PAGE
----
“He had a real solid spring,” Horton continued.


What we don’t know yet is what approach Auburn will take at running back. Last year, it was very much “ride the horse that got you there,” as Johnson carried 284 times. The year before that, it was a true one-two punch — Pettway carried 209 times, and Johnson 182.

There’s no evidence that the Tigers have a player capable of handling that workload at the collegiate level on the roster right now. That’s not to say they can’t — it’s just that they haven’t before. Kam Martin has totaled 110 carries through his first two seasons on the Plains. Miller has 50 carries during the same stretch, and Barrett carried 14 times last season. Whitlow, Asa Martin, Shivers and Joiner are all still rookies.

So if there were ever a year to take a more by-committee approach, at least for the first few games, this would be it. As to what that might look like, Horton wasn’t sure when he spoke about the potential in April. On the one hand, he said, you would want to play situational football: best rusher when that’s called for, best receiver when that’s called for, and best blocker when that’s necessary. But on the other hand, you don’t want to be too predictable.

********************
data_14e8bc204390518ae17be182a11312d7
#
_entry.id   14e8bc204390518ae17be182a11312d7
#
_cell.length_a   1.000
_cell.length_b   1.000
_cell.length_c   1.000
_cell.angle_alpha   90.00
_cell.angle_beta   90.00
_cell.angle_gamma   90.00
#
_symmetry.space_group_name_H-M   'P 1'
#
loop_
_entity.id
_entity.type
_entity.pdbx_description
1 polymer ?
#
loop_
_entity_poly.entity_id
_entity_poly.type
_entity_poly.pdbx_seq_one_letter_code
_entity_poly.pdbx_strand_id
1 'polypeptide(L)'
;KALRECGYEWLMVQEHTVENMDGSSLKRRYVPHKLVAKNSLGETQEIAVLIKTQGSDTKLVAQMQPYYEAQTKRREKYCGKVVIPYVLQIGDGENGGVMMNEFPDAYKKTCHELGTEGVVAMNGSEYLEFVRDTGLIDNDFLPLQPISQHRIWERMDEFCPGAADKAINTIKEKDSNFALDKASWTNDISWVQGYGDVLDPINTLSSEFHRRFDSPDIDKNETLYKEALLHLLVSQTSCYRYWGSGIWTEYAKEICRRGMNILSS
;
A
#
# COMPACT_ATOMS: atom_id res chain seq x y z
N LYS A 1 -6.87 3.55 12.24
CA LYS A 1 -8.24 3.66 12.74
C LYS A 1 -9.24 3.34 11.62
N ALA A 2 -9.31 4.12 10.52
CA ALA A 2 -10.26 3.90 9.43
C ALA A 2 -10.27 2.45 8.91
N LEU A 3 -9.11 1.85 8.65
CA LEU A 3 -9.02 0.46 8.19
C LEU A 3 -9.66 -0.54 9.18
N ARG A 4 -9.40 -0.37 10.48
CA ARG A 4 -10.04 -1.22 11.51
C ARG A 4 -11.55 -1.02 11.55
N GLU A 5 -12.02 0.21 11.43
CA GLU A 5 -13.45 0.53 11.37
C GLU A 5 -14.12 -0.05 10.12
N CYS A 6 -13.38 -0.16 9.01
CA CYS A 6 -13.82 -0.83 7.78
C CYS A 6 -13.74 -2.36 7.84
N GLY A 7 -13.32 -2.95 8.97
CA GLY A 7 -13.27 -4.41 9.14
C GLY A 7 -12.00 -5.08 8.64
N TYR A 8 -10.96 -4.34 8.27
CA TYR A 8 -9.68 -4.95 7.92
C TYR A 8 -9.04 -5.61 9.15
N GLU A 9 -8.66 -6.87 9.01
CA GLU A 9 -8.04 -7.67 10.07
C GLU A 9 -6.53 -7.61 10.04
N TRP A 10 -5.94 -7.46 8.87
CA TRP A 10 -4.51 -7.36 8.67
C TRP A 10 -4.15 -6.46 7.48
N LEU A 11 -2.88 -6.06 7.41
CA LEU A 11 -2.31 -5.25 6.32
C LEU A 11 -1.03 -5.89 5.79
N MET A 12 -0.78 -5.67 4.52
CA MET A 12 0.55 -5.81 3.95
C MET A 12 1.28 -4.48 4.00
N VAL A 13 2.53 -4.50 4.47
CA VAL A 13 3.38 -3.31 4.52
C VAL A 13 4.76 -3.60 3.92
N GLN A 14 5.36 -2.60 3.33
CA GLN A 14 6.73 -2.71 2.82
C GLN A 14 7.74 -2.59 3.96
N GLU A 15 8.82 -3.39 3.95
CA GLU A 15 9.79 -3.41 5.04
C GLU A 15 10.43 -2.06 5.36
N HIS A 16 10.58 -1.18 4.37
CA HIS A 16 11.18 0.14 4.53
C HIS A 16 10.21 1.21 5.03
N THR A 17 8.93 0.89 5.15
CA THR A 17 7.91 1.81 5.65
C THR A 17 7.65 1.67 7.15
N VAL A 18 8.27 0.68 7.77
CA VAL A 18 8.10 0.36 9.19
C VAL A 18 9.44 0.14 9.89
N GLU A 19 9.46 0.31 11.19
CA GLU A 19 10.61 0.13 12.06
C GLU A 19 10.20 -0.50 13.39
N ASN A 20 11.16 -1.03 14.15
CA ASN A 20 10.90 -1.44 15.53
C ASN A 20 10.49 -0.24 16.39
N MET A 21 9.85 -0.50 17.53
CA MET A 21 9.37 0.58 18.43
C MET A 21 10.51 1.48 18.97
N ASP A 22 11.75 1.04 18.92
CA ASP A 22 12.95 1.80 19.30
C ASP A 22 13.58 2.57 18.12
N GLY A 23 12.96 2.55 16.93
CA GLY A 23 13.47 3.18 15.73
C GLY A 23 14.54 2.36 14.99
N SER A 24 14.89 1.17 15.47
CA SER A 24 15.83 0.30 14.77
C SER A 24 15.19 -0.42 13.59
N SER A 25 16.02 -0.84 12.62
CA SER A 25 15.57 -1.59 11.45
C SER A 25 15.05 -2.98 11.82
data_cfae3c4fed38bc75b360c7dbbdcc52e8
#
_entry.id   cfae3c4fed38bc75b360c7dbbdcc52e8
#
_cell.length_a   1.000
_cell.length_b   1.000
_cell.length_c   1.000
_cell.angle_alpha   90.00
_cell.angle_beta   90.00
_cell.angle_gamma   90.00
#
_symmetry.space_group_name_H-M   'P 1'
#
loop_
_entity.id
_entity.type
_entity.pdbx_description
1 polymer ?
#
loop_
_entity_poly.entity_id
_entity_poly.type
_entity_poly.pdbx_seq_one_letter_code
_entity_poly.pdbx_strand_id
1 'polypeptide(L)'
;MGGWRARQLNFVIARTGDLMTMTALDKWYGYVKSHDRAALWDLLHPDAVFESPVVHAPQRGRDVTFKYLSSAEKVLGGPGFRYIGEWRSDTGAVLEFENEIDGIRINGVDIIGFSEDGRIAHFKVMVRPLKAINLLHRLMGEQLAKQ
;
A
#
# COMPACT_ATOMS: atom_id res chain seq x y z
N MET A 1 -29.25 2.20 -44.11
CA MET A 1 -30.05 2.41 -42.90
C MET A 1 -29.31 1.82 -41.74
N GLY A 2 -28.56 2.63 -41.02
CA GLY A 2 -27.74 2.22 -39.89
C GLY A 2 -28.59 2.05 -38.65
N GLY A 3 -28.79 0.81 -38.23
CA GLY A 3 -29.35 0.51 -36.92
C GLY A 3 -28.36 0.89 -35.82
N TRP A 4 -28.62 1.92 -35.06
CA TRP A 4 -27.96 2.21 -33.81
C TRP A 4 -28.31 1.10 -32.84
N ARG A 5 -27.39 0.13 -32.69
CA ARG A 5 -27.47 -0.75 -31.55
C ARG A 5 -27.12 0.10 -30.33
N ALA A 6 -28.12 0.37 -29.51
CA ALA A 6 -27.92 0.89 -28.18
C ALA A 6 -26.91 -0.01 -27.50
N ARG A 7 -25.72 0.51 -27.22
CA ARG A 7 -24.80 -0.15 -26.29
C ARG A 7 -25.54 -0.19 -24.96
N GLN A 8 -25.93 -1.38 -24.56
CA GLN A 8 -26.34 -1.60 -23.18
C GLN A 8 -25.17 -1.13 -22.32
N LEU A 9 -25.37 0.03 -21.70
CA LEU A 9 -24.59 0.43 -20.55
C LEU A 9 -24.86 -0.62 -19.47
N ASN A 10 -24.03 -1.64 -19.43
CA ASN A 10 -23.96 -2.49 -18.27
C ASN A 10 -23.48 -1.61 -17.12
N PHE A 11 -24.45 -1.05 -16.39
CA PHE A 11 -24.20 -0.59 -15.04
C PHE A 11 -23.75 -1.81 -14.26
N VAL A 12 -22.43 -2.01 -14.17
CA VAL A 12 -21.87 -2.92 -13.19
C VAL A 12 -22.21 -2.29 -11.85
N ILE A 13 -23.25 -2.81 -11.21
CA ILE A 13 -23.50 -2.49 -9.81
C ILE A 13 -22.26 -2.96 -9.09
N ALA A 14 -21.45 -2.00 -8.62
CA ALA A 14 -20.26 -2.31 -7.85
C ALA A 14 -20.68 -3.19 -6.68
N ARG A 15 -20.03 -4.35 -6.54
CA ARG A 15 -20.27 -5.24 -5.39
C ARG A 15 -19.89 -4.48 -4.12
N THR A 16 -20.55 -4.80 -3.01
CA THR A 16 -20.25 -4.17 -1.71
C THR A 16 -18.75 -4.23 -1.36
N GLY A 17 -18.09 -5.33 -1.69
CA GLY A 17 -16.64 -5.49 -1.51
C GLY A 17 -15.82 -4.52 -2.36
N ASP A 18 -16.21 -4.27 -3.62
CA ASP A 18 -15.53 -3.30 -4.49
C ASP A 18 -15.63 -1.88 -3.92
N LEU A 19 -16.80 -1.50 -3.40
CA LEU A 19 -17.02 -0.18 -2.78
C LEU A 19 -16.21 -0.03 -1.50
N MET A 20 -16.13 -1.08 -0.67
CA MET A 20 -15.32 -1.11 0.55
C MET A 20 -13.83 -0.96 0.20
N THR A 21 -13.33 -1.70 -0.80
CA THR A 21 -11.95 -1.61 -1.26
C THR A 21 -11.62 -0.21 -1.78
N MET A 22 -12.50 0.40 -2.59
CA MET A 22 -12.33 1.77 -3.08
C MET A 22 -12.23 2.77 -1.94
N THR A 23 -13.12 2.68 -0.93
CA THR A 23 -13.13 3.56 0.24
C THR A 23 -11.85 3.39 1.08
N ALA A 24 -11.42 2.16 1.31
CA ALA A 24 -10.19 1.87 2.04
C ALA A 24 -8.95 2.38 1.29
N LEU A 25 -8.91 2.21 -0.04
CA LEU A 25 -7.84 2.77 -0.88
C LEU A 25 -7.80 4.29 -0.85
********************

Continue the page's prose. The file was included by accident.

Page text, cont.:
“You've got to make sure you have a little more balance there and you don't tip your hand too much,” Horton said. “That's something that obviously would be considered.”

Of course, it is certainly possible that one of those backs — whether it be one of the Martins, Whitlow, Miller, whoever — emerge as the go-to guy and dominate carries like Johnson and Pettway once did. But given how late-season injuries to those players affected Auburn the last two seasons, having more than one or two backs capable of sharing the workload wouldn’t hurt.


“A couple of years ago when we lost some of those guys — one transferred, one wasn’t part of the team — there were a lot of questions about who is was going to be and how are you going to… I feel the same way right now. Of course, then Kerryon and Pettway both stepped up big. I know we’ve got guys that can do it. I feel good about the number of guys we have competing for the job. Fall camp has a way of really putting people up to different spots. Kam Martin, like Tim said the other day, would be the first to go out there, but we’ve got great competition at that position, so that’s a good thing. You can’t have enough depth at the running back position in our league, anyway.” — Gus Malzahn


None of those running backs can be successful unless Auburn blocks for them up front. This weekend we’ll take a look at the team’s offensive line, starting with the men on the interior at guard and center.


Josh Vitale is the Auburn beat writer for the Opelika-Auburn News. You can follow him on Twitter at @AUBlog. To reach him by email, click here.

Auburn beat writer

A Connecticut native and University of Maryland graduate, Josh has been covering Auburn University athletics for the Opelika-Auburn News since the summer of 2016.